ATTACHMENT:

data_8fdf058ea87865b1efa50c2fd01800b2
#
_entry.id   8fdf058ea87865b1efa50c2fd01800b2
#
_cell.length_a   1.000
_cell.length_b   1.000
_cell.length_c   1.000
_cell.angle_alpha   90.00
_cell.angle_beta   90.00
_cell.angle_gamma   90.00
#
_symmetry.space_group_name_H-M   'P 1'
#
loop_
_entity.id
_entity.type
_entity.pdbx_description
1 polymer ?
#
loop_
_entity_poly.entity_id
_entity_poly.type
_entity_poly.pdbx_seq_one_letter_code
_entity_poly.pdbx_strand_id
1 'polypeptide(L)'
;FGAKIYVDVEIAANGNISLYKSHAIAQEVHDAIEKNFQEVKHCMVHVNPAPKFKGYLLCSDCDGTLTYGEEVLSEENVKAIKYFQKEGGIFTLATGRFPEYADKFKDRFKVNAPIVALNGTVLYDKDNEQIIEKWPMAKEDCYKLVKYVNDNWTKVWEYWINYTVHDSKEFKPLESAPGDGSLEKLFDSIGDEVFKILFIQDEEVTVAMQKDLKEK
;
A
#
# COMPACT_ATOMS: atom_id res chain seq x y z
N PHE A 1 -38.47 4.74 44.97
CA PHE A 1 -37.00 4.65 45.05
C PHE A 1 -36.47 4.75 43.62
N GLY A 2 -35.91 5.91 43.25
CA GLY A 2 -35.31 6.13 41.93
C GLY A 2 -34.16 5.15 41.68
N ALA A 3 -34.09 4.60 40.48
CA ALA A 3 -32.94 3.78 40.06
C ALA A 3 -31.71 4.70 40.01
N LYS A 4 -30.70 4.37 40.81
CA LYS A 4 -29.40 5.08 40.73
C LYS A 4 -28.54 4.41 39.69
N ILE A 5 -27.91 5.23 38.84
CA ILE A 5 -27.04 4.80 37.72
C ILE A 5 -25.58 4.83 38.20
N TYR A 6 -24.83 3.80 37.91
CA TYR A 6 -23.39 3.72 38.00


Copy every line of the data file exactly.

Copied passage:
data_8fdf058ea87865b1efa50c2fd01800b2
#
_entry.id   8fdf058ea87865b1efa50c2fd01800b2
#
_cell.length_a   1.000
_cell.length_b   1.000
_cell.length_c   1.000
_cell.angle_alpha   90.00
_cell.angle_beta   90.00
_cell.angle_gamma   90.00
#
_symmetry.space_group_name_H-M   'P 1'
#
loop_
_entity.id
_entity.type
_entity.pdbx_description
1 polymer ?
#
loop_
_entity_poly.entity_id
_entity_poly.type
_entity_poly.pdbx_seq_one_letter_code
_entity_poly.pdbx_strand_id
1 'polypeptide(L)'
;FGAKIYVDVEIAANGNISLYKSHAIAQEVHDAIEKNFQEVKHCMVHVNPAPKFKGYLLCSDCDGTLTYGEEVLSEENVKAIKYFQKEGGIFTLATGRFPEYADKFKDRFKVNAPIVALNGTVLYDKDNEQIIEKWPMAKEDCYKLVKYVNDNWTKVWEYWINYTVHDSKEFKPLESAPGDGSLEKLFDSIGDEVFKILFIQDEEVTVAMQKDLKEK
;
A
#
# COMPACT_ATOMS: atom_id res chain seq x y z
N PHE A 1 -38.47 4.74 44.97
CA PHE A 1 -37.00 4.65 45.05
C PHE A 1 -36.47 4.75 43.62
N GLY A 2 -35.91 5.91 43.25
CA GLY A 2 -35.31 6.13 41.93
C GLY A 2 -34.16 5.15 41.68
N ALA A 3 -34.09 4.60 40.48
CA ALA A 3 -32.94 3.78 40.06
C ALA A 3 -31.71 4.70 40.01
N LYS A 4 -30.70 4.37 40.81
CA LYS A 4 -29.40 5.08 40.73
C LYS A 4 -28.54 4.41 39.69
N ILE A 5 -27.91 5.23 38.84
CA ILE A 5 -27.04 4.80 37.72
C ILE A 5 -25.58 4.83 38.20
N TYR A 6 -24.83 3.80 37.91
CA TYR A 6 -23.39 3.72 38.00